When it’s windy and cold my daily walks with Vanna are usually in the woodsy parts of Ney or Zum Brunnen county parks. Both apparently have a fair number of deer running in them, some randomly but most on established trails that take them out of the park into adjoining fields where they feed. The bird population in Ney Park consists mostly of woodpeckers, a few nuthatches and an occasional cardinal this time of year, at least that’s what I’m seeing! I stopped Saturday to see if there was any activity by the beavers that were working in the creek that flows into the pond from Lake Mary and north out of the park toward Silver Creek last summer. It looked to me like the beavers went south for the winter, but there was a current in the creek which has remained open all winter, apparently because of the lake’s high water. This is the first time I’ve noticed open water in the creek in the dead of winter since I’ve been hiking in the park the past 20 years.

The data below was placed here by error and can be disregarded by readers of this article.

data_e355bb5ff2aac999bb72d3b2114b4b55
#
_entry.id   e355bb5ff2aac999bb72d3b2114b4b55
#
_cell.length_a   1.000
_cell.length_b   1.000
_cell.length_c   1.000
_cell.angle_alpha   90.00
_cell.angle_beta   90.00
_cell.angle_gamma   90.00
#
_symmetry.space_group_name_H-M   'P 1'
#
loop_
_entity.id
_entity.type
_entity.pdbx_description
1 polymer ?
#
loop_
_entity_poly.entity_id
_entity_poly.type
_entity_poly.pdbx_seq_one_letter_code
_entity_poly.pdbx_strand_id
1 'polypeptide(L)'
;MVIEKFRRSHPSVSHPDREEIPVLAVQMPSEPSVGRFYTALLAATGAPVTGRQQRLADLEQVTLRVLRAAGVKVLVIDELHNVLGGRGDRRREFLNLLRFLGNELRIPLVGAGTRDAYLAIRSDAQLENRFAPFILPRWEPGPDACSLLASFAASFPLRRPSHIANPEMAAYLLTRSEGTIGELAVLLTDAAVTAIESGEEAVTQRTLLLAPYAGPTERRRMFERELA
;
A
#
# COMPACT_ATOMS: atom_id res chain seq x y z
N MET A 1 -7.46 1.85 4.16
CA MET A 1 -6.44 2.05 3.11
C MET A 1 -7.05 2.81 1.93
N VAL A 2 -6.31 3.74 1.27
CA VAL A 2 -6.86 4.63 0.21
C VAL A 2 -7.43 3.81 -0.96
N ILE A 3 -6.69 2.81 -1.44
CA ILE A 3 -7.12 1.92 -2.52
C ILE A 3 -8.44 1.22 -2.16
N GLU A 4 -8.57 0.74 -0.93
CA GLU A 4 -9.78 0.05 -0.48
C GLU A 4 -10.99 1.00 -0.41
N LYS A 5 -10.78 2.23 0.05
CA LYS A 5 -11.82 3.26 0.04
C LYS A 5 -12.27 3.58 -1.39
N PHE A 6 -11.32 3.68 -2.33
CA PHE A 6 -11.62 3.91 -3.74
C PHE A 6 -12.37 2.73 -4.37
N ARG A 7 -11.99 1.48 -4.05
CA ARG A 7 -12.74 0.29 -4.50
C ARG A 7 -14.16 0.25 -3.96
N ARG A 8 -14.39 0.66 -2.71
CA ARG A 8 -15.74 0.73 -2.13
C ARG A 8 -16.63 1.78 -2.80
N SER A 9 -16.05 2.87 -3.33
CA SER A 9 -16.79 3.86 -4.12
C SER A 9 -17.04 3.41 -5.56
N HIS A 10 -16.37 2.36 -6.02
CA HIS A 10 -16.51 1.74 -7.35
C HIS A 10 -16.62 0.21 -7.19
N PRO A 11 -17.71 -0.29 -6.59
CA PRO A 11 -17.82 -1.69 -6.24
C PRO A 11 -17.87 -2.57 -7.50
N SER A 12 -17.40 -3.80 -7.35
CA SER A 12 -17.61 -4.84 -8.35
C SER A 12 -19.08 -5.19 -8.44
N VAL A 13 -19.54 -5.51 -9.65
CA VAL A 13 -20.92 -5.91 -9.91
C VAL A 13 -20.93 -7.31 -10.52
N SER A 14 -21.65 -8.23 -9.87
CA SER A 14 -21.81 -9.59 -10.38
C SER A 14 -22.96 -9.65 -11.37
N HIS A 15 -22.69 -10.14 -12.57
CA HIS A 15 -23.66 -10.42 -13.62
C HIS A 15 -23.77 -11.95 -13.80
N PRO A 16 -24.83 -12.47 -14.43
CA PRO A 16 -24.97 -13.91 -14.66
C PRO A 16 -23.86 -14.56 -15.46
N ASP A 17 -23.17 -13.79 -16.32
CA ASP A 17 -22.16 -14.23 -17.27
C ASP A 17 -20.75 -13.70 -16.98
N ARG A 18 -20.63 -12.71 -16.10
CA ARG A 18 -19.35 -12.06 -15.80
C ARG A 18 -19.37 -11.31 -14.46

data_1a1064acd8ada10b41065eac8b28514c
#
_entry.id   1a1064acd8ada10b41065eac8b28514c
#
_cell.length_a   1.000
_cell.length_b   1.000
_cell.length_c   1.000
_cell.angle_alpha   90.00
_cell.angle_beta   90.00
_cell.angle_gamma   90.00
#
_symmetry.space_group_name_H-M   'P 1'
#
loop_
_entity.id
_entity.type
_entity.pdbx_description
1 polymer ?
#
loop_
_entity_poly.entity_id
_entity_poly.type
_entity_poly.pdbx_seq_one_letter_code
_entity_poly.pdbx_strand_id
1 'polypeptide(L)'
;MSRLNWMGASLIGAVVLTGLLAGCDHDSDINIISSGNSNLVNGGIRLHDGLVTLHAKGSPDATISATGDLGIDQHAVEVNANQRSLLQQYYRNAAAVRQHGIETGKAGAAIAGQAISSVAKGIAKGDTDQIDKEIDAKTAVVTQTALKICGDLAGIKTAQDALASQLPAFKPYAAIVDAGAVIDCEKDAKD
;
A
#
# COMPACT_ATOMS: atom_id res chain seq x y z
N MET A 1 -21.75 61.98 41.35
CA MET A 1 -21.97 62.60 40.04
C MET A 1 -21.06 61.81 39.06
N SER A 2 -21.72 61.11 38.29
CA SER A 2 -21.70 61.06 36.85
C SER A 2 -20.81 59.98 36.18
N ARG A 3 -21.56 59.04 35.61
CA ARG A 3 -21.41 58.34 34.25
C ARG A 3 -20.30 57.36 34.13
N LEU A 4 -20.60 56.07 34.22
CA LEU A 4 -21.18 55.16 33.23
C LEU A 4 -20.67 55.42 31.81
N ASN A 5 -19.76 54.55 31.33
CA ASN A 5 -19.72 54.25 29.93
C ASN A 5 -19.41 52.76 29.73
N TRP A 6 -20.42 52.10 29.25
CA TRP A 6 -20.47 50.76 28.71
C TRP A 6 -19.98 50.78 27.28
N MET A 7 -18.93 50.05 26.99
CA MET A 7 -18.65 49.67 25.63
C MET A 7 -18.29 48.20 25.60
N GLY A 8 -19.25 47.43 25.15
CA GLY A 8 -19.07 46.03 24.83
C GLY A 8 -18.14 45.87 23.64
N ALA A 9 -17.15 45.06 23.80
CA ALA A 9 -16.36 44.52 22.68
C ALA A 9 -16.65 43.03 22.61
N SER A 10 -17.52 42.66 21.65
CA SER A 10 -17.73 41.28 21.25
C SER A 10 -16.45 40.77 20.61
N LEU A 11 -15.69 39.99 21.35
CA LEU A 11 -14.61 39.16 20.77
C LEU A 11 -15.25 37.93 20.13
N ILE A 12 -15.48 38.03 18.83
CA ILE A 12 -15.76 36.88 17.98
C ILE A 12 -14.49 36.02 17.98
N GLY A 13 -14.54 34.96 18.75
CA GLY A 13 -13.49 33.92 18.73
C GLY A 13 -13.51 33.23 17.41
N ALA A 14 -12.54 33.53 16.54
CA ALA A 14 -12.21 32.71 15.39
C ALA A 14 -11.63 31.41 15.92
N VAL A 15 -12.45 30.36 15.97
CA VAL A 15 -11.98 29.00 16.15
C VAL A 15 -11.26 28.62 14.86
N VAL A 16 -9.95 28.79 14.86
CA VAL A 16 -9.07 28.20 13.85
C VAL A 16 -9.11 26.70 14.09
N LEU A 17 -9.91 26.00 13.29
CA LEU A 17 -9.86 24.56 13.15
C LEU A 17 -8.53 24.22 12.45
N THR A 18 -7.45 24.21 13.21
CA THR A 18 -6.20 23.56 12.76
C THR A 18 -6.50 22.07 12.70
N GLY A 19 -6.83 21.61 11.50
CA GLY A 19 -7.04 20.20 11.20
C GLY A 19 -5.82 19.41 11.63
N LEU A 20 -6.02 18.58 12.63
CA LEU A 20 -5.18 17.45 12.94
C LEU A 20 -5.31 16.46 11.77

Craig Muyres, one of the guardians of Maple Lake, stopped by with a fish story from a recent fishing trip to Lake of the Woods with his son, Cory, who lives in Sauk Rapids. He was needling me in a nice way because I’m still looking for some to keep and I was pleased to find out someone is catching fish. Craig said they fished five days running and he “out-fished the kid” by catching 8- and 10-lb. walleyes and one 10-lb. northern. In fact, he figured he also caught the most fish. Besides limits they enjoyed four fish fries in Craig’s camper at Arneson’s Resort. He said they fished deep for saugers and moved to a reef for walleyes and brought home limits, 4 saugers and 2 walleyes. He gave his son a pat on the back, commenting he cut all the holes, provided transportation on the lake, and did most of the cooking. “It doesn’t get much better than that!” he said.
Chuck provided transportation and a two-person angling house which took a lot of the work out of fishing.